Saturday 19 March 2016

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Review: How Hard Can Love Be? by Holly Bourne

How Hard Can Love Be? by Holly BourneHow Hard Can Love Be? by Holly Bourne

I was sent this proof for free by Usborne for the purpose of providing an honest review.

All Amber wants is a little bit of love. Her mum has never been the caring type, even before she moved to California, got remarried and had a personality transplant. But Amber's hoping that spending the summer with her can change all that.

And then there's prom king Kyle, the guy all the girls want. Can he really be interested in anti-cheerleader Amber? Even with best friends Evie and Lottie's advice, there's no escaping the fact: love is hard.
From Goodreads.

Having loved Am I Normal Yet? by Holly Bourne, I was so excited to read the sequel, How Hard Can Love Be? which follows another member of the Spinster Club, Amber. Although I loved this book, it wasn't quite on par with Am I Normal Yet?

Amber hasn't seen her mum in two years. Not since she went to America to with Kevin, her once counsellor for her alcoholism, then her boyfriend. So Amber is super excited to be spending this summer with her mum, looking forward to spending time with her now she's well - even though she ran off to America and got married without inviting her, and hasn't really taken any interest in her since. Things will be different now. She's better, and will surely have missed Amber as much as she has missed her. Except... her mum isn't the person she remembers. She's now a vegetarian, spends a lot of time volunteering or looking adoringly at Kevin - and has hardly any time for Amber. She and Kevin now run a summer camp for 11-year-olds, and the only reason Kevin accepted her coming to visit is if she works at the camp too - all day, almost every day. While working, she makes a number of friends with some of the other camp counsellors; Russ, Whinnie, and Kyle. Especially Kyle, who is so good looking and tanned, and the all-American dream boy. Amber soon finds herself crushing on him quite hard, but she knows Kyle would never see her that same way... would he? As the summer goes on, Amber struggles with trying to forge a new relationship with her mum, who continuously avoids all Amber's questions around her leaving, and her growing feelings for Kyle, who is always so, so nice. What she really needs are her two best friends, Evie and Lottie, but Skype catch ups and Spinster Club meetings are few and far between.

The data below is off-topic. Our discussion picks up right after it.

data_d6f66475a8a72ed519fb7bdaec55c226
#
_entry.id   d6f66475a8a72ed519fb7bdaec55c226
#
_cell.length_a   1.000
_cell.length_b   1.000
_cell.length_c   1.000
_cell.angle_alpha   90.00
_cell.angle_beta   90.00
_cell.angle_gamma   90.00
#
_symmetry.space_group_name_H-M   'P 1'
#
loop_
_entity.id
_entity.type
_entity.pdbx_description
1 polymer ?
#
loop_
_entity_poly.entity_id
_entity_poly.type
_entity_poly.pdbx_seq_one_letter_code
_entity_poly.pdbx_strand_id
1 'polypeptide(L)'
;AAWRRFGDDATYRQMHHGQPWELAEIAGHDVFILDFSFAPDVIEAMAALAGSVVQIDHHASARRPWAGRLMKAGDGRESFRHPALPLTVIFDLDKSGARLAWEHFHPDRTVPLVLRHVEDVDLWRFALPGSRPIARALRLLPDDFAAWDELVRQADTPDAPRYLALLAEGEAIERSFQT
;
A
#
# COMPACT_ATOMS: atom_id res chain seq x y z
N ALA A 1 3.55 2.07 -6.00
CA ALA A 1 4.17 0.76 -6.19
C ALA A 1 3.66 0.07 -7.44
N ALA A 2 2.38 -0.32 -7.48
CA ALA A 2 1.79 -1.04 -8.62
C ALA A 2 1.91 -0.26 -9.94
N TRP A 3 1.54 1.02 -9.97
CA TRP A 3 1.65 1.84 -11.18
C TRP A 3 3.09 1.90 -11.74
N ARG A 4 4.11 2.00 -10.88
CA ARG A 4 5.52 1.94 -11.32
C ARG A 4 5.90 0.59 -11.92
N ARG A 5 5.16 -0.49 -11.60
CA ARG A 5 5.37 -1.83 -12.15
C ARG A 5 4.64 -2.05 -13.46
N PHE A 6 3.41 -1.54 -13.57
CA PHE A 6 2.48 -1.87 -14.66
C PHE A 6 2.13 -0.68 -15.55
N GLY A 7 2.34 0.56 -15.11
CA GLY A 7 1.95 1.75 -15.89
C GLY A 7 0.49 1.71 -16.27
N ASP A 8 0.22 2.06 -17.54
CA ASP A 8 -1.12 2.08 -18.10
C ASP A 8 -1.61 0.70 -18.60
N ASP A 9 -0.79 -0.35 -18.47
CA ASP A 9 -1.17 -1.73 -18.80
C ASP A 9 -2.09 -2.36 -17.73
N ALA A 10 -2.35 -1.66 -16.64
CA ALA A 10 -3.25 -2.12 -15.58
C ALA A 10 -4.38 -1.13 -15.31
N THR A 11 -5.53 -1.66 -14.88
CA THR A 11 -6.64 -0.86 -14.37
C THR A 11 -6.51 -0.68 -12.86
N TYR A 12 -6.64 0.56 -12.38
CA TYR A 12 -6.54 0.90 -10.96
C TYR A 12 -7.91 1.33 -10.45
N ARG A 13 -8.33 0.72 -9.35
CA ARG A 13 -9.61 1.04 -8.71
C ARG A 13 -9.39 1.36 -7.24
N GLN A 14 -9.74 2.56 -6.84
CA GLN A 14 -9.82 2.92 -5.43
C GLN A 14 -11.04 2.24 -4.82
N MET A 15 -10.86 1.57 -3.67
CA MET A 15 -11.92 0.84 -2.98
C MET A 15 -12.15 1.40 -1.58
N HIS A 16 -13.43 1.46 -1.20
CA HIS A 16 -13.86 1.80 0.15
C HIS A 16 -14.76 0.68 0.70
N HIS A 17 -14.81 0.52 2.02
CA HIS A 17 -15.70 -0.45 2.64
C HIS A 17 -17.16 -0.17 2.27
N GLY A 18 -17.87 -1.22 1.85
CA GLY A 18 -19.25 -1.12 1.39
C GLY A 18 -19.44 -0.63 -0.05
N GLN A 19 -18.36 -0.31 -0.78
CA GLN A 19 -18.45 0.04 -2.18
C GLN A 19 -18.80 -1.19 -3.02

I loved how like it's predecessor, How Hard Can Love Be? tackled a serious subject along feminism. This time, it was alcoholism and coping with an absent parent. I really, really felt for Amber when she would have flashbacks to times when her mum was too drunk to get out of bed to take her to school, or would suggest super crazy and fun things to do while drunk, that would only get them in trouble with her dad. There were arguments, and there was a lot of neglect. That's a lot to deal with when you're young. But then, once she's better, her mum runs off to America with her new boyfriend, leaving Amber behind. Amber struggles so much with how her mum has treated her in the past, and is struggling now when they're finally together after two years, and she barely seems interested. I really didn't like the way her mum treated her. She was so selfish! Amber did have penchant for being kind of immature, and you could say she mostly thought about the situation from her perspective alone without trying to see it from her mum's point of view, but even so, I was completely on Amber's side. She's holding on to so much hurt and so many questions, and her mum seems to be this totally different person who doesn't care, and it just builds and builds. This conflict is resolved by the end of the book, and for this particular story, for these particular characters it works and makes sense, and I can understanding, but that doesn't make it ok. I would not have been as ok with things as Amber with how this was resolved. I just wouldn't. And I guess I'm a little disappointed in Amber. Not in the story, but in Amber and how she chooses to deal with things.

I found I related to Amber quite a lot. I am also ginger with pale skin (though not particularly tall) and also a huge Harry Potter fan. I wouldn't say I was as obsessed with Harry Potter as Amber is, but I, like her, feel Harry Potter is sacred. I did have a long-ish rant here about my problems with how Harry Potter is treated by certain characters in this book, but I guess it's not really important, and I completely agree with Amber anyway, so you can just read the book and see for yourself.